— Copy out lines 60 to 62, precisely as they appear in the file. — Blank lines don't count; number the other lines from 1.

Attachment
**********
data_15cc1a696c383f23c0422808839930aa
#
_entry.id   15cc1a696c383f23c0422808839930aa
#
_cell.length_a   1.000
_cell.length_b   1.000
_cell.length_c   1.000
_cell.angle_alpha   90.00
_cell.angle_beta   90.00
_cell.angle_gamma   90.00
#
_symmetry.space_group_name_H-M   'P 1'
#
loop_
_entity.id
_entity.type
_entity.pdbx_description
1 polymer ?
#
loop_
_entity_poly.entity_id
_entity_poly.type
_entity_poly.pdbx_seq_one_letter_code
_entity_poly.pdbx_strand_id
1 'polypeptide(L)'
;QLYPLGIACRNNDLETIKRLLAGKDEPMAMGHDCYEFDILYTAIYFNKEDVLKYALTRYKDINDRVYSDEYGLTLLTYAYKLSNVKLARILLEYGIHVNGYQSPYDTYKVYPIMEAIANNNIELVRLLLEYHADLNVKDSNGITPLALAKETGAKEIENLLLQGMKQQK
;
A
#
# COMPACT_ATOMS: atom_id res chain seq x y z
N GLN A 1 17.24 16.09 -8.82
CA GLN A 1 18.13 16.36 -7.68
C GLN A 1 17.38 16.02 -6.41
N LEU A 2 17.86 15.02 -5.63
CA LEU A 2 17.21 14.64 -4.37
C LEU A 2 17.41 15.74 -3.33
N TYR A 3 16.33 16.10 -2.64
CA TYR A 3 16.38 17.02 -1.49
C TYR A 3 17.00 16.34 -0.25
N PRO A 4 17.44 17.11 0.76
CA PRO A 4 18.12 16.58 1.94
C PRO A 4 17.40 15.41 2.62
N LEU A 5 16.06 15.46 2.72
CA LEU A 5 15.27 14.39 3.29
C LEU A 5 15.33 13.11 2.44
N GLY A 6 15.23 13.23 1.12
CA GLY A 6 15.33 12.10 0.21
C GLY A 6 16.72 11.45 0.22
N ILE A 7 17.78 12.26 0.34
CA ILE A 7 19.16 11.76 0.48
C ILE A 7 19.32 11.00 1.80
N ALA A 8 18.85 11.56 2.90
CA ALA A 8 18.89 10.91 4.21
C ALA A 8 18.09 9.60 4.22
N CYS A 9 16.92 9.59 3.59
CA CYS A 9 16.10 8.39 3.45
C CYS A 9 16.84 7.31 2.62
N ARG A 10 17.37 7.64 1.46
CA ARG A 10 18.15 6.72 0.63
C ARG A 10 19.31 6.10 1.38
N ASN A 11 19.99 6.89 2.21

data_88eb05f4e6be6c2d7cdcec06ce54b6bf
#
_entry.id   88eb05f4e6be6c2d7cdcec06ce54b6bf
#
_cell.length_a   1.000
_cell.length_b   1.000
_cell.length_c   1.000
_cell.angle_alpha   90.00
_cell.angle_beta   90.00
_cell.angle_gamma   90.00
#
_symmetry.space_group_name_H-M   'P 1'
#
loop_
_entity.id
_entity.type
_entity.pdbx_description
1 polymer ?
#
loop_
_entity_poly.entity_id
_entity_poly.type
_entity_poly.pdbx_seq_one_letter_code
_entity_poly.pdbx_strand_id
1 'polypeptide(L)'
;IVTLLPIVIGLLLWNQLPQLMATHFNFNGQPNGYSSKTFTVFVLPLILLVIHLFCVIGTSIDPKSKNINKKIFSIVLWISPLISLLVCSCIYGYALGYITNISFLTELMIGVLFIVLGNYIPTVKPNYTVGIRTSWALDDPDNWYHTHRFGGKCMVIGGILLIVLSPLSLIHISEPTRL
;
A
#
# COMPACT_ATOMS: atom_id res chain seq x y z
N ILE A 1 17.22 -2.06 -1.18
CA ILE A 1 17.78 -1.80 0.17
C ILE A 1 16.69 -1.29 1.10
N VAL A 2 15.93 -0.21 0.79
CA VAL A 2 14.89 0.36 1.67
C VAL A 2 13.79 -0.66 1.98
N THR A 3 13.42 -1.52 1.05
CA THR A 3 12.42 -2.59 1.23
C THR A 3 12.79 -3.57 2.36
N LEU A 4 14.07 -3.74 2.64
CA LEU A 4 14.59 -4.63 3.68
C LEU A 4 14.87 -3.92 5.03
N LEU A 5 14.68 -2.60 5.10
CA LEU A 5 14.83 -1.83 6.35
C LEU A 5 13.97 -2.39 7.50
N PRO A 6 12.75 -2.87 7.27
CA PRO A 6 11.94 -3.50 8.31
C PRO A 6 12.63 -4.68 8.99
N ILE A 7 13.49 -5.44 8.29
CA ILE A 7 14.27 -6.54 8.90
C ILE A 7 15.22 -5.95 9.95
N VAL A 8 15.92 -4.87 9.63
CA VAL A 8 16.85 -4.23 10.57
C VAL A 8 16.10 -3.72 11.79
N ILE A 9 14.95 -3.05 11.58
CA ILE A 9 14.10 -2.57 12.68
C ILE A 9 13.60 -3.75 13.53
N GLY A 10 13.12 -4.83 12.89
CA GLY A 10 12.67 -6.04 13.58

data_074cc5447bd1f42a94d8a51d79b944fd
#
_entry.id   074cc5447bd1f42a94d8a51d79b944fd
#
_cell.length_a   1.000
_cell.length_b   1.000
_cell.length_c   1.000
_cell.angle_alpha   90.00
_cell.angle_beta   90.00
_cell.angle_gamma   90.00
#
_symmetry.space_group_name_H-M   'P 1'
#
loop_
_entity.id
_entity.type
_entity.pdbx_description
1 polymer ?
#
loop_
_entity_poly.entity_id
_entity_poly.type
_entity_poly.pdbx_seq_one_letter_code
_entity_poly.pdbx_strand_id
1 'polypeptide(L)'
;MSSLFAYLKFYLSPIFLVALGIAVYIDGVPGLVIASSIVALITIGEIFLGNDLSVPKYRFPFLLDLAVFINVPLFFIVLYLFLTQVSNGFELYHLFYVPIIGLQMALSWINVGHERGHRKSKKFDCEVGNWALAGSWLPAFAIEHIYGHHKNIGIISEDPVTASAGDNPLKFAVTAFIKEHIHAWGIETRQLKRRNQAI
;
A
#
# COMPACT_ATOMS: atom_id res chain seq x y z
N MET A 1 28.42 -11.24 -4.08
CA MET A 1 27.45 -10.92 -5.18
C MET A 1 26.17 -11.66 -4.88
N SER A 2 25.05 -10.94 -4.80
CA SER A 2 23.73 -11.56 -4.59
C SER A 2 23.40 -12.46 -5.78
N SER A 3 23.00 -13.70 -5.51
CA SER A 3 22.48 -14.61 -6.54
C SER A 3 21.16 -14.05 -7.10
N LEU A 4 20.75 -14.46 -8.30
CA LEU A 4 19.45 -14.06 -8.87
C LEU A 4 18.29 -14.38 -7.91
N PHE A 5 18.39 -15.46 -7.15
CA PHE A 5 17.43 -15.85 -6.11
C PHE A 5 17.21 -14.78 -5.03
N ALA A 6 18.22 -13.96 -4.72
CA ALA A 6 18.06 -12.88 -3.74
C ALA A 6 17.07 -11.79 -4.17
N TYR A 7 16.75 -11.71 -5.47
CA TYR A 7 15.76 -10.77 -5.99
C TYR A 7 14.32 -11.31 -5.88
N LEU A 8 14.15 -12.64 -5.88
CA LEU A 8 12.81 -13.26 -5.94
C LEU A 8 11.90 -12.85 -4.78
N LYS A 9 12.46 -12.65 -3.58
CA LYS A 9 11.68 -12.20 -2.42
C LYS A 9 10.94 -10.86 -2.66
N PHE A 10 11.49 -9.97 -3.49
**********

C ARG A 10 19.31 6.10 1.38
N ASN A 11 19.99 6.89 2.21

data_88eb05f4e6be6c2d7cdcec06ce54b6bf